There is undisputed relief towards the prospect of returning home to a familiar environment and the entire expanse of tools and facilities that have shaped and assisted my daily routine. But leaving also entails a sense of regret: Did I maximize my time here? Could I have done more? The befall of COVID emphasized the importance of taking opportunities as they come, for the future is unpredictable. Even I am not so certain about my next visit; even less certain am I in regards to the environment I'll witness next time.
From biking to hiking, from purple hair to bottle returns, the trip marked another milestone in the exploration passport.
My flight proceeded smoothly, likely the smoothest in all the years I've travelled eastward on Air Canada. Despite my luck with the airline and swift luggage retrieval, all processes came to a halt as a result of the sleepy polar bear. Somehow having mistakenly routed to Terminal 3, I waited outside for at least twenty minutes, irritated and inhaling commercial vehicle fumes. Just when I was grew frustrated enough to call an Uber home, the car pulled up.
Often referred to as "Raincouver" in a comical sense, one ought to think I'd grown accustomed to drizzly drafts and slick streets considering the numerous visits undertaken thus far. Yet, I own neither rain boots nor a waterproof jacket (as I learned while hiking) to combat these conditions. Sudden changes in weather, such as the skies clearing up in the middle of the day or sporatic downpours, were generally not included in the forecast, making planning difficult. The average Vancouverite always has an umbrella on hand, and one nylon-esque jacket tucked away in their eco bag. I regarded this with an air of admiration, for most of my clothes are cotton and rarely did I bring outerwear in the summer.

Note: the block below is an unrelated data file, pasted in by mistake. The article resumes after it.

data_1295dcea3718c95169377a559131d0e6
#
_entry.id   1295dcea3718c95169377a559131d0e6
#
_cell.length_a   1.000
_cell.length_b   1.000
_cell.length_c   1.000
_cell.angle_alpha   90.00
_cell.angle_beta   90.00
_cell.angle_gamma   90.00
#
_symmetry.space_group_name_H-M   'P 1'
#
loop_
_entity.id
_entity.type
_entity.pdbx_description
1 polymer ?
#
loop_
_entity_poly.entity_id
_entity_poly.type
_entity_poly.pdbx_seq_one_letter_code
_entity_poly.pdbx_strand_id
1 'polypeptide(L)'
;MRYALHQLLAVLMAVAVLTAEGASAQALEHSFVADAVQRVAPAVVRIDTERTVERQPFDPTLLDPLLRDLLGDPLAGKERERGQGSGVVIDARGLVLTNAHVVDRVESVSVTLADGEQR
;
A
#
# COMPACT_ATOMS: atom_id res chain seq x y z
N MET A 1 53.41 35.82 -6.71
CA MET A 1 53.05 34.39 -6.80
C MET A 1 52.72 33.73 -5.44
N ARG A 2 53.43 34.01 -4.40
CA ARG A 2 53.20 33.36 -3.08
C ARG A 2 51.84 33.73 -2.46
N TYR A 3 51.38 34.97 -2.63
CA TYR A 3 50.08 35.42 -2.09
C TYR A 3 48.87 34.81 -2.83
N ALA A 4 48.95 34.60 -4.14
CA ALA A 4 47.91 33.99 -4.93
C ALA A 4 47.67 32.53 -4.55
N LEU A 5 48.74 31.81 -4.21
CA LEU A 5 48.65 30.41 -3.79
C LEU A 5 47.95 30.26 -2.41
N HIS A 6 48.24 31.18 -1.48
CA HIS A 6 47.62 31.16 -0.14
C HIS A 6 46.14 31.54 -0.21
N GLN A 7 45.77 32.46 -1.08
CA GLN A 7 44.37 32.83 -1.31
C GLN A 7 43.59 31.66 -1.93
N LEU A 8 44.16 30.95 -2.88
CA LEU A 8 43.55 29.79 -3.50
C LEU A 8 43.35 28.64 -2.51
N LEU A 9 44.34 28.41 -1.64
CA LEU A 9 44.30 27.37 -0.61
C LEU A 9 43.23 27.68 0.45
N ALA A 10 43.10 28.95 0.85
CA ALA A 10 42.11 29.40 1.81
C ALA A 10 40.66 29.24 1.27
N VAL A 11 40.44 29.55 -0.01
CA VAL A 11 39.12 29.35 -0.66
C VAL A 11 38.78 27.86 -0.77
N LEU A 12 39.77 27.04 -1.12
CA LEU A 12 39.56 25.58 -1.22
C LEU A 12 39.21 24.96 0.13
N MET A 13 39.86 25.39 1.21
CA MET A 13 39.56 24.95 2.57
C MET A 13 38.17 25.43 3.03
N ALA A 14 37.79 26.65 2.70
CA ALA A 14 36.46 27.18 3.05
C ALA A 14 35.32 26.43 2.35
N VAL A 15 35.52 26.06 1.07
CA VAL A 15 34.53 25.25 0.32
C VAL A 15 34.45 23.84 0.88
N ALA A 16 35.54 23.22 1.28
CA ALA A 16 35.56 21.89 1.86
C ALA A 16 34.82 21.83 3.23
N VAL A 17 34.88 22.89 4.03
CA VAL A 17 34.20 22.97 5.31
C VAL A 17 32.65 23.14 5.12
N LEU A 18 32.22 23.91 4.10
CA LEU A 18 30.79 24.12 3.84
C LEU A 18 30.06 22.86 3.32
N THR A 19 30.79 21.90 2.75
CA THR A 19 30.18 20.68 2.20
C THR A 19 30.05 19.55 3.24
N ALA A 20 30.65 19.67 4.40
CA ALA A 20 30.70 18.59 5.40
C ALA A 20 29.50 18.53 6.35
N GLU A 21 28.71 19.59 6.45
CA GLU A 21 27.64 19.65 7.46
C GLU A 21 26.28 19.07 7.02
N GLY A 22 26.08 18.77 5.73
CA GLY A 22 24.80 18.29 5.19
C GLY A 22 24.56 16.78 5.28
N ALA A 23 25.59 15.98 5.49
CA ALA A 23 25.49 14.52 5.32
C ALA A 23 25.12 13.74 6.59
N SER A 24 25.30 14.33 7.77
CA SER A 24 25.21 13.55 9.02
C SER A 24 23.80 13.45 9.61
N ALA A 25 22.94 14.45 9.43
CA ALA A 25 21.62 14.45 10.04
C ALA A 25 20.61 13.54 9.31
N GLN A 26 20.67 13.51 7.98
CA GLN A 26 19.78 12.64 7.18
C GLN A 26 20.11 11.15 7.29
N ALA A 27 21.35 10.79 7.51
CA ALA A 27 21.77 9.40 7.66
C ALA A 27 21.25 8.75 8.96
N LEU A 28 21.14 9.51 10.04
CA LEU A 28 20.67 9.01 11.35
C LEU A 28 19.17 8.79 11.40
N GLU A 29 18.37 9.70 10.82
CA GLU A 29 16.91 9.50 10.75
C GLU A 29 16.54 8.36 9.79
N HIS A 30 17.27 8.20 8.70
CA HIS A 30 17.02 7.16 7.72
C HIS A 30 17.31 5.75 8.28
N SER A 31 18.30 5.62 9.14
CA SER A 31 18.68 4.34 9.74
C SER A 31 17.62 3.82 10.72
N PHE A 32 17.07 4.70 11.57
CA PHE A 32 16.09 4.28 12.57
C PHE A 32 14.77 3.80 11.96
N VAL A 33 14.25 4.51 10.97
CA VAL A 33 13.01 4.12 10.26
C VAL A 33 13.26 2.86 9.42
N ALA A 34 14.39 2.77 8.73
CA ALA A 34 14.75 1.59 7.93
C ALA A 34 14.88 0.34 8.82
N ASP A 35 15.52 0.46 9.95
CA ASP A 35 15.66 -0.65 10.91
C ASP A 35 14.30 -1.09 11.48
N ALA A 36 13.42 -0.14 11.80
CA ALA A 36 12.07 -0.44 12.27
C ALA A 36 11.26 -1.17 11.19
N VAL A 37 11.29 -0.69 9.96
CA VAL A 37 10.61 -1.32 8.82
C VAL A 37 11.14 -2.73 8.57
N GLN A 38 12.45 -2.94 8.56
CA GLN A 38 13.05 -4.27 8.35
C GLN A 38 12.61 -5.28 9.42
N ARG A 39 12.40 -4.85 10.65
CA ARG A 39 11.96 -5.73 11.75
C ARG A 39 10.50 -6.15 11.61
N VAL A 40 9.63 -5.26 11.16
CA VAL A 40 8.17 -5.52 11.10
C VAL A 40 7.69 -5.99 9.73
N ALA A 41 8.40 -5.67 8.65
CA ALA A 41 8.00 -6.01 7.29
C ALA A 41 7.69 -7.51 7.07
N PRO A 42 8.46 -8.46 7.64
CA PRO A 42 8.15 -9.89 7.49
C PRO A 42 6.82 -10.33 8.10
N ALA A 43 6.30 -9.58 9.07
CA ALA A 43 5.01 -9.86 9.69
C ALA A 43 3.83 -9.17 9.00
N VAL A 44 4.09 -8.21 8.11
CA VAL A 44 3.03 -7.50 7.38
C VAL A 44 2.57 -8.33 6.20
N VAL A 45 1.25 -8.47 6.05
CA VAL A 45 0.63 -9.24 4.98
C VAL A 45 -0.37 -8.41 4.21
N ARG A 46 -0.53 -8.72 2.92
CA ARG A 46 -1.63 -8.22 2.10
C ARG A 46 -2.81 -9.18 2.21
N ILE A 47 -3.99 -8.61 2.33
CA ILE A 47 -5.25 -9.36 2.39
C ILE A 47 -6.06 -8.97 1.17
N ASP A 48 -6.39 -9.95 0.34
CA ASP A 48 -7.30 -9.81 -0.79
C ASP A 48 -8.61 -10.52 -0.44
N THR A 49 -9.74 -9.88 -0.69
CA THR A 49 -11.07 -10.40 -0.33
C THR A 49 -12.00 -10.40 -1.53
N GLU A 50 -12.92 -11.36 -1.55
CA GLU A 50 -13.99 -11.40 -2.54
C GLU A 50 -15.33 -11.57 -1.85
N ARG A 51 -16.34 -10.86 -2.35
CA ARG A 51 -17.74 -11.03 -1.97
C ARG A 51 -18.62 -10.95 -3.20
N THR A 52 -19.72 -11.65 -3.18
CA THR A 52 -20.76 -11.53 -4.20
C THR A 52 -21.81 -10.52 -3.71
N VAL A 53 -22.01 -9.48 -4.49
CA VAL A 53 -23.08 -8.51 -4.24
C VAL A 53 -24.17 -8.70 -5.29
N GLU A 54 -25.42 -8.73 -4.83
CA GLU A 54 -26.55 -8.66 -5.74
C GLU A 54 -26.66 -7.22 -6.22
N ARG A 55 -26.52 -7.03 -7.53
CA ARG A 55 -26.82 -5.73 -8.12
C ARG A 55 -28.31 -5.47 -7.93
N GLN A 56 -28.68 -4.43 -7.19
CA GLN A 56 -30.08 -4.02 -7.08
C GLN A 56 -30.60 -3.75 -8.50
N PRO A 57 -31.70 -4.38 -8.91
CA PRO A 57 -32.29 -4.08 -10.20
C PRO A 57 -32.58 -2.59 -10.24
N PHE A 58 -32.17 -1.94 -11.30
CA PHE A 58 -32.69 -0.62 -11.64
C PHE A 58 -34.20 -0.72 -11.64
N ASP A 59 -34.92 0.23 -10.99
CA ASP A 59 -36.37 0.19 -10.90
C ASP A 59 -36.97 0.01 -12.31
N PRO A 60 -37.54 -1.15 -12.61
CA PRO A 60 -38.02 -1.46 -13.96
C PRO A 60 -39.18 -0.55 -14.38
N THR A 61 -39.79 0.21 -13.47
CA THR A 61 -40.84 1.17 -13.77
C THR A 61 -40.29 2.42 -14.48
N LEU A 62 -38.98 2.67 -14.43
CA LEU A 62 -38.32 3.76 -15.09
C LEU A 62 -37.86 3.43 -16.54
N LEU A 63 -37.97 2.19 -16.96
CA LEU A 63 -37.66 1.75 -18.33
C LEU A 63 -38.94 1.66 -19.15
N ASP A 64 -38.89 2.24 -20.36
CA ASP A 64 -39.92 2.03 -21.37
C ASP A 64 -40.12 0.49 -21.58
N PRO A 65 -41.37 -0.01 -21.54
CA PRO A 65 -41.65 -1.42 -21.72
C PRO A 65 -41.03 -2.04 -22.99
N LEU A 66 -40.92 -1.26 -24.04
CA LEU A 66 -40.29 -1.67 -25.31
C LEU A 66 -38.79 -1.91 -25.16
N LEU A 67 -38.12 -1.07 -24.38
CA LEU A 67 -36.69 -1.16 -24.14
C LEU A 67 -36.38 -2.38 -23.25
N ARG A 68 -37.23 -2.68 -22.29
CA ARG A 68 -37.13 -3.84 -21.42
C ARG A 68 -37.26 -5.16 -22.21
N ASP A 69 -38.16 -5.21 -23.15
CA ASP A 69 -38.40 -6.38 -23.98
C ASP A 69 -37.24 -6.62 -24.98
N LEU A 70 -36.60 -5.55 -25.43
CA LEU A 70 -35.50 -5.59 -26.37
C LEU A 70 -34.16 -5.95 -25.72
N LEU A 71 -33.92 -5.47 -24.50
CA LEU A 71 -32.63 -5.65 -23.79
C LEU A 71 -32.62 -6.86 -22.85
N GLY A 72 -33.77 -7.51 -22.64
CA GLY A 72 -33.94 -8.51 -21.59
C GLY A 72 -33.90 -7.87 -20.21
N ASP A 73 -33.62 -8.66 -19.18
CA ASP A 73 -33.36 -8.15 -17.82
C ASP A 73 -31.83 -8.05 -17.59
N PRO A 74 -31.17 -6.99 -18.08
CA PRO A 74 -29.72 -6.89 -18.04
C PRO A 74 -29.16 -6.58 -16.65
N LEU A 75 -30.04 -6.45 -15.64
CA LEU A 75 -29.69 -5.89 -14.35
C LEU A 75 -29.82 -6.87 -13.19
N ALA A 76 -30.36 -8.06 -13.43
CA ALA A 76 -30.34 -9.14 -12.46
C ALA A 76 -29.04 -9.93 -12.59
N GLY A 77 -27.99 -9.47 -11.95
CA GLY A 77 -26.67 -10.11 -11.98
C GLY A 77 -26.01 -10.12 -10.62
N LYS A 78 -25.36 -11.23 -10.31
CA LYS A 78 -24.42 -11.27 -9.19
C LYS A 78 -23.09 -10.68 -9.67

Surprisingly, little had been invested into improving Translink's services and expanding their network. The network map was more or less stagnant since my 2020 visit, with the exception of a few more Rapid Transit buses - named "R" lines. Nonetheless, it still takes far too long to travel short distances.
In the face of BC's limited transit network (and atrocious drivers), ridesharing services such as Uber prevails as a valuable resource for navigating the GVA. Immediately obvious to me was the nature of the the drivers: they appeared more laidback, engaged in conversation readily, and even offered trivia tidbits of their own. Moreover, their vehicle compartments were spotless, so much more pristine than that of Toronto's.
Out of 8 Uber trips, 2 were taken in Teslas. The surge in green vehicles is not uncommon in smaller cities, as travel distances are generally shorter (and rebates are offered for certain models). However, I must admit to some degree of shock that Teslas were being used for transporting strangers from one point to another. The same observation could be extended to Audis and Mercedes as carriers for food delivery services.